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mocha has always been very popular as a tracking tool, but with the rising interest in stereo 3D conversion, its rotoscoping capabilities have become a favorite player in that pipeline and sales have soared. In this course, Steve Wright covers the basics of operating mocha, as well as advanced tracking and rotoscoping techniques. The course also covers the mocha/Nuke stereo 3D production pipeline in detail.
Ordinary point trackers have a very difficult time with either a long pan or a whip pan. With the long pan the tracking points are constantly moving out of frame, and with the whip pan everything is so motion blurred, that there is practically nothing to lock on to. Incredibly, a Planar Tracker copes with all these situations very easily. All we've to do is unlinking the tracking shape from its tracking data. I'm using the whip pan movie located in Lesson_04_Media folder.
So let's see what we've got. Our mission is we want to track we want to track on this wooden target here. As I scrub through the shot, you can see it goes completely out of frame on both ends of the clip. Furthermore, it has a lot of motion blur and in addition to that there is a focus change. Here in the middle of the clip it's out of focus and over here it's much sharper. In addition to all that it has a terrible amount of noise. Let me push in and you can see all the noise in the footage. I'll rehome the Viewer.
Let's see how we would tackle this by unlinking the tracker. I'm going to scrub to the middle of the clip, putting my target right there in the middle. Then use the Forward Slash key to set the zoom 1:1. Now I go over my shape and again the tracker doesn't care if I go out of frame. I just need to keep it high enough to be above the heads and the hands and the cameras taking pictures, and I'm going to rename this Tracker. Now with the normal setup the tracking shape is connected to its own tracking data right here, Link to Track, so it's being linked to itself.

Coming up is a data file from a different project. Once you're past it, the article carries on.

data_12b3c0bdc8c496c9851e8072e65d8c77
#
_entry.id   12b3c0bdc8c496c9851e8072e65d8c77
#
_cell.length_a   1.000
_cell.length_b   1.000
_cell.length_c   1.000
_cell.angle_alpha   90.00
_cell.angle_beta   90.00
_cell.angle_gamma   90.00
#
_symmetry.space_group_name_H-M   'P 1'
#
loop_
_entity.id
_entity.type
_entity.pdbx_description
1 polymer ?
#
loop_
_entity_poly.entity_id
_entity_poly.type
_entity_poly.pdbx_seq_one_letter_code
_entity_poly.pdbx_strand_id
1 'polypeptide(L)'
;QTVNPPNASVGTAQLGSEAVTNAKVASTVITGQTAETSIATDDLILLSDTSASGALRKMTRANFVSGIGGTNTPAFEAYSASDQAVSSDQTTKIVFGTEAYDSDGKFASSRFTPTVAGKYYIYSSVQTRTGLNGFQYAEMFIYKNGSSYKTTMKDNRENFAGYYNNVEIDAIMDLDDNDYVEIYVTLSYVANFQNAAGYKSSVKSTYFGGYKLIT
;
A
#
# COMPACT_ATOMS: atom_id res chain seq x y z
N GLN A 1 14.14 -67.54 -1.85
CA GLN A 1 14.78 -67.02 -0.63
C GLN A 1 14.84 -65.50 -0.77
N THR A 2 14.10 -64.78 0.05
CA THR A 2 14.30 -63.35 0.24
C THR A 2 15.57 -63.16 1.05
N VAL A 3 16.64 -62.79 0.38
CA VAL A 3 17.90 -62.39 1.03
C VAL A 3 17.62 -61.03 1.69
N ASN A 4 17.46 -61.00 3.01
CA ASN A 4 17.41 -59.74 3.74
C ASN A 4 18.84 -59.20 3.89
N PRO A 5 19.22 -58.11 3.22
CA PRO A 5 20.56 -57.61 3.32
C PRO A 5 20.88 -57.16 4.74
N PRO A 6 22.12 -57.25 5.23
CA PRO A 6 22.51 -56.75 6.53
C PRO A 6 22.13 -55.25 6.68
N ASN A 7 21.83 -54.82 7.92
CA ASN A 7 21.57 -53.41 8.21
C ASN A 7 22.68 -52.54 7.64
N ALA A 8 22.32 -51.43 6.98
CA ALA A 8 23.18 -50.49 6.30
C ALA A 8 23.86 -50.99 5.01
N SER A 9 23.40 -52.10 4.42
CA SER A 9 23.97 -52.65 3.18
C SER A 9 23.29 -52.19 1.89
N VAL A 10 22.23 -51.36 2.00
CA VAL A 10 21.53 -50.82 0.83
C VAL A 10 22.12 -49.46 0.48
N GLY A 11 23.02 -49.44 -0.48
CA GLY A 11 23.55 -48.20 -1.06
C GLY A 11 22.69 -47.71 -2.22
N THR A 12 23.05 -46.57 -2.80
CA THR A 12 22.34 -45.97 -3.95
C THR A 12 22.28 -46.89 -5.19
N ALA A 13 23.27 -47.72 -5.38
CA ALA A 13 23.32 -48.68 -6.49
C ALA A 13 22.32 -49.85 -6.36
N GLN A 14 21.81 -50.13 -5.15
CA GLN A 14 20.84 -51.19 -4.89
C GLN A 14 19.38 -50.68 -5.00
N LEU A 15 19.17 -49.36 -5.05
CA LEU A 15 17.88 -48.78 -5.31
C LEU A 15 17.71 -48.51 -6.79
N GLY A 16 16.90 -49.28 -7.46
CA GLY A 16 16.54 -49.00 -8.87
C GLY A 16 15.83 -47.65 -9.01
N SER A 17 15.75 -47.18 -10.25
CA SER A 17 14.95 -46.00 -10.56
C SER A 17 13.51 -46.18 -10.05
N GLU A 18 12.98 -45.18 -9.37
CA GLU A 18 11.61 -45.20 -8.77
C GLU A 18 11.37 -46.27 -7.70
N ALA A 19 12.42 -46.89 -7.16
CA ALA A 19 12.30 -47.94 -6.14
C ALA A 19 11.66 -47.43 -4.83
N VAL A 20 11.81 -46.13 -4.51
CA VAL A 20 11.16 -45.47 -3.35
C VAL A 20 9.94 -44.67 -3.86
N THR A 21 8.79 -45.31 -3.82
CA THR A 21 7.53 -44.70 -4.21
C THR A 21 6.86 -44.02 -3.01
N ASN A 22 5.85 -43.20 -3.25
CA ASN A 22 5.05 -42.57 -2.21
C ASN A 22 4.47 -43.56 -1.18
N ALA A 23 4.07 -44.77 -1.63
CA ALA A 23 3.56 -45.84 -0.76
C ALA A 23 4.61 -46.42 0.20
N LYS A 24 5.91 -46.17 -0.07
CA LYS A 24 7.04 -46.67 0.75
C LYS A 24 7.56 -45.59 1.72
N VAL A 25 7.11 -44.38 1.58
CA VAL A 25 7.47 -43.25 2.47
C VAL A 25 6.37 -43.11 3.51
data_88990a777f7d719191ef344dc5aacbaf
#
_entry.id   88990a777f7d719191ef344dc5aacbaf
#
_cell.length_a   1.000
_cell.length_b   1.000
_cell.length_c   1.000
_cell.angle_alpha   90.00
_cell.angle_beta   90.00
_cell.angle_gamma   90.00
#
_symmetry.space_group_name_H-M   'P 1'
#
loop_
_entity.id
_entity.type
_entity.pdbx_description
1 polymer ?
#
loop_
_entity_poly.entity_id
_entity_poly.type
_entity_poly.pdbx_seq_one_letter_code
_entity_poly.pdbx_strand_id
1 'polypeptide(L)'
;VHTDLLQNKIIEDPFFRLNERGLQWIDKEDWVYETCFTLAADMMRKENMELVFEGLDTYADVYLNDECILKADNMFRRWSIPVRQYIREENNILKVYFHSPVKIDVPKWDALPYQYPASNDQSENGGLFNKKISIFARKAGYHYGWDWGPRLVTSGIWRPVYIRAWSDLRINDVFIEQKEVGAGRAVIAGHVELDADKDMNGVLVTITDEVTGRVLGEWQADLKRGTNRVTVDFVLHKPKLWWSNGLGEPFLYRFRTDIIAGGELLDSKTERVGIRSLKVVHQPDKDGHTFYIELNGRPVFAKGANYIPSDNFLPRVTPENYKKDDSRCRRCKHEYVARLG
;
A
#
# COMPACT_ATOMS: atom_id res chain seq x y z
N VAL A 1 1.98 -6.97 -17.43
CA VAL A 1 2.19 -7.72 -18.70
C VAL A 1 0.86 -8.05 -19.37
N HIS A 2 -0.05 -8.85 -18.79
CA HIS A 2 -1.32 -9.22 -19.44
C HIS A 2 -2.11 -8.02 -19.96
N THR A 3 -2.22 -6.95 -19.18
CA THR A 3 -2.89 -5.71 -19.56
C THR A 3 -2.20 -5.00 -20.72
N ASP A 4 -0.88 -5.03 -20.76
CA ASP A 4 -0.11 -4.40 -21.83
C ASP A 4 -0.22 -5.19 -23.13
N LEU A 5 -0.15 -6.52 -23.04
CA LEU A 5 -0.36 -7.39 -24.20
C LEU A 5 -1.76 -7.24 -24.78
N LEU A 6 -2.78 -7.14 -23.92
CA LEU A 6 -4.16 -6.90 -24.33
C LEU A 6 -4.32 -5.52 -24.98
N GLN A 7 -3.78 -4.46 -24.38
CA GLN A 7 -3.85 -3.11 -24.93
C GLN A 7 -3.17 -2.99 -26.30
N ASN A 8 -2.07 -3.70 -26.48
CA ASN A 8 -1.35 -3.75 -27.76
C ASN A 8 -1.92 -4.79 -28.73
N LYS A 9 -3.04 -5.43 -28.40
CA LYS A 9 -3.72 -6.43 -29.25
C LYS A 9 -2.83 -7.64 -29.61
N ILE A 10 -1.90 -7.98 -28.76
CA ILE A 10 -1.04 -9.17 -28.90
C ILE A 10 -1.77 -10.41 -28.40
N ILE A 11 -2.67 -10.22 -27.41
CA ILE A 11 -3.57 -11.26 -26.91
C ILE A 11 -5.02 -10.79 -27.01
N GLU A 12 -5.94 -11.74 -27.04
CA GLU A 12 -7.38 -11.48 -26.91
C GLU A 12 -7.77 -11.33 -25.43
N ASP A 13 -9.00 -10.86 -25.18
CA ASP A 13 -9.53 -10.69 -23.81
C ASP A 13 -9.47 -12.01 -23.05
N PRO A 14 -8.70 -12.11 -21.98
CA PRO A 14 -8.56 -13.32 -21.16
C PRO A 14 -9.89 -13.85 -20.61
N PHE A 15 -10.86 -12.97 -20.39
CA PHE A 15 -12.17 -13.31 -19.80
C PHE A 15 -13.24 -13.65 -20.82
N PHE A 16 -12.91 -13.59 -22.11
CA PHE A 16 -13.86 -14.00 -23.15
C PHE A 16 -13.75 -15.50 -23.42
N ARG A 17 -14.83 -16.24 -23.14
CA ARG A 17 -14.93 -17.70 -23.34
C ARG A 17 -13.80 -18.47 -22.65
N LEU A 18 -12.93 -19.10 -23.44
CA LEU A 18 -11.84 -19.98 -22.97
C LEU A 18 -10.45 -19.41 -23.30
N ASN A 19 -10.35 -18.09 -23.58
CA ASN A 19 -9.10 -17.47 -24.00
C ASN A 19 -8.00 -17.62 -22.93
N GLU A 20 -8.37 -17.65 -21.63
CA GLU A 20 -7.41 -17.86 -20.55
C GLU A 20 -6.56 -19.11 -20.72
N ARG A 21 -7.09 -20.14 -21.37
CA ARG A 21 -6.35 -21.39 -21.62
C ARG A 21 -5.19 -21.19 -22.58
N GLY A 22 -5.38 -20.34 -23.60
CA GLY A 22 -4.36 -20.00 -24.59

So the tracking data that it collects would be use to shift the tracking shape frame by frame. Let's see how that works. I'll track forward a little bit and stop. You can see that the tracking shape is being moved by the tracking data and by turning on Manual Track we can see the tracking point keyframes right here. So I'm going to delete the keyframes I've so far, and turn it back to Large Motion and now it's no longer connected to the tracking data. Now we'll need to do the tracking with an unlinked tracker.
So I go up to Link to Track and I say None. The tracking shape is no longer linked to the tracking data. All right, so let's watch what happens now. We'll track forward. It's still collecting tracking data but it's no longer picking up the shape and moving it frame by frame. If I select Manual Track I can see my keyframes right here for my tracking data. Back to Large Motion, click in the viewer and now pull the playhead back to here.
Select my shape so I can see which part I tracked and I'll pick it up from here and track backwards to the beginning of the shot. Tracking all done. I'll show you Manual Track one more time. Now we've keyframes for all the frames of the timeline. Turn that back to Large Motion and I'll click in the Viewer to refresh the timeline and click on the shape to reselect it. So I've got tracking data for the whole length of the clip but it's not moving the tracker shape at all.
All right, what do we do now? Okay, let's turn on the Planar surface and I'm just going to hide my spline and I'm going to adjust the Planar surface to line up with my target. You see the planar surface is always connected to the tracking data. It's only the shape that can be linked and unlinked from the tracking data, the planar surface cannot be unlinked. So the planar surface is always connected to the tracking data. So let's see what happens. Well look at that. We were able to track it all the way up to one edge and track it all the way back to the other side, out of frame, no problem.
We'll stop at here. Now let me try and explain how this is working. I'm going to turn my Spline back on, and my Planar surface off. So on a frame by frame basis Planar Tracker is picking up all of these pixels, then it shifts to the next frame and it compares the set of pixels between the two frames and decides how much and in what direction they move. But in this case, since we unlinked our shape it didn't move the shape. Now it takes all the pixels from this frame and compares it to the next frame and comes up with the amount of movement, and then the next frame, and the next frame, and the next frame for the whole length of the shot.
It's simply not repositioning the tracking shape with the tracking data frame by frame. We'll turn off Spline and turn on my Planar Surface again. Now we can watch it. While I conclude with unlinking the tracking shape from its own tracking data allows the Planar tracker to collect tracking data for very long pans and whip pans without the tracking shape going out of frame and needing to be repositioned.
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